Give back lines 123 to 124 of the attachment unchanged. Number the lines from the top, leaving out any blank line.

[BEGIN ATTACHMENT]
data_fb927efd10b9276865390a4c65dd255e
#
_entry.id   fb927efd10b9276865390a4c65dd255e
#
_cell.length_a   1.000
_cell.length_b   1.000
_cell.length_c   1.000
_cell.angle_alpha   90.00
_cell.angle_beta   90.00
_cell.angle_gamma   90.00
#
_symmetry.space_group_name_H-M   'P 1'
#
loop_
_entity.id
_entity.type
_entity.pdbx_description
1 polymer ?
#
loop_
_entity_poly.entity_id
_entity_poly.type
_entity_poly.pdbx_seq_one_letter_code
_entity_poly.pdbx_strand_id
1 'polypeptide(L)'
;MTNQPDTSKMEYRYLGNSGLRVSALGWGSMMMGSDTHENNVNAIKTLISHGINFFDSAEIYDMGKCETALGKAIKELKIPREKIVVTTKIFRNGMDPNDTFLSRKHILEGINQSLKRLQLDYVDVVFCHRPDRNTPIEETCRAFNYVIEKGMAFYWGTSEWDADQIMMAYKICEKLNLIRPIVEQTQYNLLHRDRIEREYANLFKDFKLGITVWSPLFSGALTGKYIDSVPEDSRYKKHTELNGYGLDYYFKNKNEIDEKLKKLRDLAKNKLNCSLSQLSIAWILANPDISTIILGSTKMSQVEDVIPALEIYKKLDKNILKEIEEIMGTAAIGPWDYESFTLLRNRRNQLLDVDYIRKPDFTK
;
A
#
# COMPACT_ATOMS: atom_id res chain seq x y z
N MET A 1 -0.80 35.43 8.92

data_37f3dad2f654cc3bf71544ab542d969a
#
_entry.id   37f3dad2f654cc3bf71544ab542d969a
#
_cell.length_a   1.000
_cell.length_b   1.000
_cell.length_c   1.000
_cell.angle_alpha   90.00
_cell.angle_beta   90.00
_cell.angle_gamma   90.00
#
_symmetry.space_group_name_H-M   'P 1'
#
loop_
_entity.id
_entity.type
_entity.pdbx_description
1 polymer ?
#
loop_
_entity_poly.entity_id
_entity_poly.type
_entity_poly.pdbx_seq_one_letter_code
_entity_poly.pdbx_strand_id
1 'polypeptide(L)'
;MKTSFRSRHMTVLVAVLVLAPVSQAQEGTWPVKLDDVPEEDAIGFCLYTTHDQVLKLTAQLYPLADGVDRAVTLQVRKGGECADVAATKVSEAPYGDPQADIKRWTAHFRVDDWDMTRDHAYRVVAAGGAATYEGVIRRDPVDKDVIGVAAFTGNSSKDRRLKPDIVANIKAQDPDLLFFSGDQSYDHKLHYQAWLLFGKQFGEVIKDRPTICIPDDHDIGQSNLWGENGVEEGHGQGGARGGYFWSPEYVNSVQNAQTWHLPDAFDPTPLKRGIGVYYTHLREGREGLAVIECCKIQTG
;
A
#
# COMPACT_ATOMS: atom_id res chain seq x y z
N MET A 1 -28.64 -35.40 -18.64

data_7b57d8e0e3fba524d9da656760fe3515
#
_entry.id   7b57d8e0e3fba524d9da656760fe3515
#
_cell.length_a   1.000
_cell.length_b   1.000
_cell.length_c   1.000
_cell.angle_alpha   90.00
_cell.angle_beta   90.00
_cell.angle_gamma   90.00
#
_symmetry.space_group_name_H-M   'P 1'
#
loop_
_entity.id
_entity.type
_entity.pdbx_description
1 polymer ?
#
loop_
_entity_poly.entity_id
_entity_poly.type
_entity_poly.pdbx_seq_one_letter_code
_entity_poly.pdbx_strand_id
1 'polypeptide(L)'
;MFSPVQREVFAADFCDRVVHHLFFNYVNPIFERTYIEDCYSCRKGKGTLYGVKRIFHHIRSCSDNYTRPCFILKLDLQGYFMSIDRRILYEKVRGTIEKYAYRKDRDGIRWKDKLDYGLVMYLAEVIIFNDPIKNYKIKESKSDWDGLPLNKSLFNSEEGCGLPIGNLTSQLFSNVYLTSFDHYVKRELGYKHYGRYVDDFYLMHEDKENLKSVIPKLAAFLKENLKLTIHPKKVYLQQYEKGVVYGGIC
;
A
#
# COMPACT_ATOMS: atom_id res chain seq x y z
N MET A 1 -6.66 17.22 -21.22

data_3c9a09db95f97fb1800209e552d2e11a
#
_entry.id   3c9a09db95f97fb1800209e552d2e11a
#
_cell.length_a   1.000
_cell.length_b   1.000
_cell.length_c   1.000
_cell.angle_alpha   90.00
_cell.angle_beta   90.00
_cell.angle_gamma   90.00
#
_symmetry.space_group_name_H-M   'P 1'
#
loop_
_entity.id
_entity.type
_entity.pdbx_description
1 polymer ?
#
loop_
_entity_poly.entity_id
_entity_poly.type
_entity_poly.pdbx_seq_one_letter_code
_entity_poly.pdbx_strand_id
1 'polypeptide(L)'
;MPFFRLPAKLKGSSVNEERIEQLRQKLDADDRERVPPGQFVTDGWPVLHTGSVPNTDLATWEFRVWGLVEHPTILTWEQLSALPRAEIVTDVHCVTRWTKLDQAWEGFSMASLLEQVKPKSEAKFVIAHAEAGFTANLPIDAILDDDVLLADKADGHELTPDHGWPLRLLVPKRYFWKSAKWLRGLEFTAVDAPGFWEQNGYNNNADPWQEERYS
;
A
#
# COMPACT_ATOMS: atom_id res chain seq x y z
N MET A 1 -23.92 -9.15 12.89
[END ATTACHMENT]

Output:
# COMPACT_ATOMS: atom_id res chain seq x y z
N MET A 1 -23.92 -9.15 12.89